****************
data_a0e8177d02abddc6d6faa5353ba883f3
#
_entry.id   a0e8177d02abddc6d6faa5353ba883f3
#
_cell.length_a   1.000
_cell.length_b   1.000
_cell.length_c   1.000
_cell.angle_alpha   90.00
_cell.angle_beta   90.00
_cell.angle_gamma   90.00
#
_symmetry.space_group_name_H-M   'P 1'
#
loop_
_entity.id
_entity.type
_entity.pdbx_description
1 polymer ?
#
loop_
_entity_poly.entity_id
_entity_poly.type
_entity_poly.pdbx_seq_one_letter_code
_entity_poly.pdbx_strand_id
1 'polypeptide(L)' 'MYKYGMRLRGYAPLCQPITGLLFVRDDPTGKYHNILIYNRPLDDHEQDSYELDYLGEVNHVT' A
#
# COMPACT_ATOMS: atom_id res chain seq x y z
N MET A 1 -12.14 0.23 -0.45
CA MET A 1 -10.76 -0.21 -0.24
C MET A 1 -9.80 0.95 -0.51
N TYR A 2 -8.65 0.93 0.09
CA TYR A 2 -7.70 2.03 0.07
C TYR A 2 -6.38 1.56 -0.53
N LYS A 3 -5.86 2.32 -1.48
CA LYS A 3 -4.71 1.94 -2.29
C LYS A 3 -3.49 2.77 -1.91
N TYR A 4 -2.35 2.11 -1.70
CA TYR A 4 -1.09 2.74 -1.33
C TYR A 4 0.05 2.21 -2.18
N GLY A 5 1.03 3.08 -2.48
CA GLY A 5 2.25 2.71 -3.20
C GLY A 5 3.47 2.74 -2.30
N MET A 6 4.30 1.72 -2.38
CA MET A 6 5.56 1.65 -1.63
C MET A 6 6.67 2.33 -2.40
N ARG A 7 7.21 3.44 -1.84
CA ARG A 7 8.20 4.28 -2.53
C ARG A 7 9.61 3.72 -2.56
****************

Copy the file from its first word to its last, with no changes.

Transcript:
data_a0e8177d02abddc6d6faa5353ba883f3
#
_entry.id   a0e8177d02abddc6d6faa5353ba883f3
#
_cell.length_a   1.000
_cell.length_b   1.000
_cell.length_c   1.000
_cell.angle_alpha   90.00
_cell.angle_beta   90.00
_cell.angle_gamma   90.00
#
_symmetry.space_group_name_H-M   'P 1'
#
loop_
_entity.id
_entity.type
_entity.pdbx_description
1 polymer ?
#
loop_
_entity_poly.entity_id
_entity_poly.type
_entity_poly.pdbx_seq_one_letter_code
_entity_poly.pdbx_strand_id
1 'polypeptide(L)' 'MYKYGMRLRGYAPLCQPITGLLFVRDDPTGKYHNILIYNRPLDDHEQDSYELDYLGEVNHVT' A
#
# COMPACT_ATOMS: atom_id res chain seq x y z
N MET A 1 -12.14 0.23 -0.45
CA MET A 1 -10.76 -0.21 -0.24
C MET A 1 -9.80 0.95 -0.51
N TYR A 2 -8.65 0.93 0.09
CA TYR A 2 -7.70 2.03 0.07
C TYR A 2 -6.38 1.56 -0.53
N LYS A 3 -5.86 2.32 -1.48
CA LYS A 3 -4.71 1.94 -2.29
C LYS A 3 -3.49 2.77 -1.91
N TYR A 4 -2.35 2.11 -1.70
CA TYR A 4 -1.09 2.74 -1.33
C TYR A 4 0.05 2.21 -2.18
N GLY A 5 1.03 3.08 -2.48
CA GLY A 5 2.25 2.71 -3.20
C GLY A 5 3.47 2.74 -2.30
N MET A 6 4.30 1.72 -2.38
CA MET A 6 5.56 1.65 -1.63
C MET A 6 6.67 2.33 -2.40
N ARG A 7 7.21 3.44 -1.84
CA ARG A 7 8.20 4.28 -2.53
C ARG A 7 9.61 3.72 -2.56